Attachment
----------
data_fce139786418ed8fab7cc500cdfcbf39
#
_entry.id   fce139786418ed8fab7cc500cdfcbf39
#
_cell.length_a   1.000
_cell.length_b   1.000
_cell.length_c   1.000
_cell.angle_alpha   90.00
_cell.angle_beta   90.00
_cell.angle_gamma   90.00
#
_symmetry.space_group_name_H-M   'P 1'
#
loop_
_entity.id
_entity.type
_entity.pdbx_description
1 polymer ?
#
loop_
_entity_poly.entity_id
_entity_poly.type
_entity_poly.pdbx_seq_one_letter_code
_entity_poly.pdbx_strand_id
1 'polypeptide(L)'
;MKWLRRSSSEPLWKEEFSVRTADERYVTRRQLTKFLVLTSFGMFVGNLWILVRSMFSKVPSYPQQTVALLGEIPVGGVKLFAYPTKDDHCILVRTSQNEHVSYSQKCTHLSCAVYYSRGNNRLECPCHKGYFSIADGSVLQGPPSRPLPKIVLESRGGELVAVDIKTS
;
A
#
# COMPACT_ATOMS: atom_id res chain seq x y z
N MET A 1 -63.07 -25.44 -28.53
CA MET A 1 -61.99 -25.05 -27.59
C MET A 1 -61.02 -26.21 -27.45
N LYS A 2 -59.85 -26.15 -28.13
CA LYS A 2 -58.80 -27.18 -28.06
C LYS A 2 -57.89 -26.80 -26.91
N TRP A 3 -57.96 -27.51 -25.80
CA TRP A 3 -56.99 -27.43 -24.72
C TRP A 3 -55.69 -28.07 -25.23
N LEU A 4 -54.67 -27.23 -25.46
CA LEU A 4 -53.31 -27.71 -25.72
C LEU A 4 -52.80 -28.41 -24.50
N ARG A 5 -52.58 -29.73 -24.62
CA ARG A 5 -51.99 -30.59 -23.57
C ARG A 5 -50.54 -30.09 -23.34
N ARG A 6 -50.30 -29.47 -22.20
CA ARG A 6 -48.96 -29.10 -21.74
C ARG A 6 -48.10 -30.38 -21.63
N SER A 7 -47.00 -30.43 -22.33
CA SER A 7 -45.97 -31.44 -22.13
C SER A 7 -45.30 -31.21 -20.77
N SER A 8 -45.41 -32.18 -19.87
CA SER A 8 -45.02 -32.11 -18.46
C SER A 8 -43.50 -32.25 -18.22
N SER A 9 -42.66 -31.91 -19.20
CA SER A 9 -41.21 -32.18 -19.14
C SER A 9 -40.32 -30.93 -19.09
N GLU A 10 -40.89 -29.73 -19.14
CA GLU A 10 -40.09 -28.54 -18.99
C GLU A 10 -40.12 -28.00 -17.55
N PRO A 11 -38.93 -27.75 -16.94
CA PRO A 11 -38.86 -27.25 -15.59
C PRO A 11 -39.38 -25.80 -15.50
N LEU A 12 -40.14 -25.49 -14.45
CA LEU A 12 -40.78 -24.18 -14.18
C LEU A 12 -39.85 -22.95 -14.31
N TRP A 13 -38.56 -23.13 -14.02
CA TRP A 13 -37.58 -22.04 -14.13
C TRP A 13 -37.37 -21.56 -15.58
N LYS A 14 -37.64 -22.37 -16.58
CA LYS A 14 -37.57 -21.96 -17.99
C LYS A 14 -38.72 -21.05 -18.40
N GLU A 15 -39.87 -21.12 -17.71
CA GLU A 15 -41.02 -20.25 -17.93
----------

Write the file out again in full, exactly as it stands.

data_fce139786418ed8fab7cc500cdfcbf39
#
_entry.id   fce139786418ed8fab7cc500cdfcbf39
#
_cell.length_a   1.000
_cell.length_b   1.000
_cell.length_c   1.000
_cell.angle_alpha   90.00
_cell.angle_beta   90.00
_cell.angle_gamma   90.00
#
_symmetry.space_group_name_H-M   'P 1'
#
loop_
_entity.id
_entity.type
_entity.pdbx_description
1 polymer ?
#
loop_
_entity_poly.entity_id
_entity_poly.type
_entity_poly.pdbx_seq_one_letter_code
_entity_poly.pdbx_strand_id
1 'polypeptide(L)'
;MKWLRRSSSEPLWKEEFSVRTADERYVTRRQLTKFLVLTSFGMFVGNLWILVRSMFSKVPSYPQQTVALLGEIPVGGVKLFAYPTKDDHCILVRTSQNEHVSYSQKCTHLSCAVYYSRGNNRLECPCHKGYFSIADGSVLQGPPSRPLPKIVLESRGGELVAVDIKTS
;
A
#
# COMPACT_ATOMS: atom_id res chain seq x y z
N MET A 1 -63.07 -25.44 -28.53
CA MET A 1 -61.99 -25.05 -27.59
C MET A 1 -61.02 -26.21 -27.45
N LYS A 2 -59.85 -26.15 -28.13
CA LYS A 2 -58.80 -27.18 -28.06
C LYS A 2 -57.89 -26.80 -26.91
N TRP A 3 -57.96 -27.51 -25.80
CA TRP A 3 -56.99 -27.43 -24.72
C TRP A 3 -55.69 -28.07 -25.23
N LEU A 4 -54.67 -27.23 -25.46
CA LEU A 4 -53.31 -27.71 -25.72
C LEU A 4 -52.80 -28.41 -24.50
N ARG A 5 -52.58 -29.73 -24.62
CA ARG A 5 -51.99 -30.59 -23.57
C ARG A 5 -50.54 -30.09 -23.34
N ARG A 6 -50.30 -29.47 -22.20
CA ARG A 6 -48.96 -29.10 -21.74
C ARG A 6 -48.10 -30.38 -21.63
N SER A 7 -47.00 -30.43 -22.33
CA SER A 7 -45.97 -31.44 -22.13
C SER A 7 -45.30 -31.21 -20.77
N SER A 8 -45.41 -32.18 -19.87
CA SER A 8 -45.02 -32.11 -18.46
C SER A 8 -43.50 -32.25 -18.22
N SER A 9 -42.66 -31.91 -19.20
CA SER A 9 -41.21 -32.18 -19.14
C SER A 9 -40.32 -30.93 -19.09
N GLU A 10 -40.89 -29.73 -19.14
CA GLU A 10 -40.09 -28.54 -18.99
C GLU A 10 -40.12 -28.00 -17.55
N PRO A 11 -38.93 -27.75 -16.94
CA PRO A 11 -38.86 -27.25 -15.59
C PRO A 11 -39.38 -25.80 -15.50
N LEU A 12 -40.14 -25.49 -14.45
CA LEU A 12 -40.78 -24.18 -14.18
C LEU A 12 -39.85 -22.95 -14.31
N TRP A 13 -38.56 -23.13 -14.02
CA TRP A 13 -37.58 -22.04 -14.13
C TRP A 13 -37.37 -21.56 -15.58
N LYS A 14 -37.64 -22.37 -16.58
CA LYS A 14 -37.57 -21.96 -17.99
C LYS A 14 -38.72 -21.05 -18.40
N GLU A 15 -39.87 -21.12 -17.71
CA GLU A 15 -41.02 -20.25 -17.93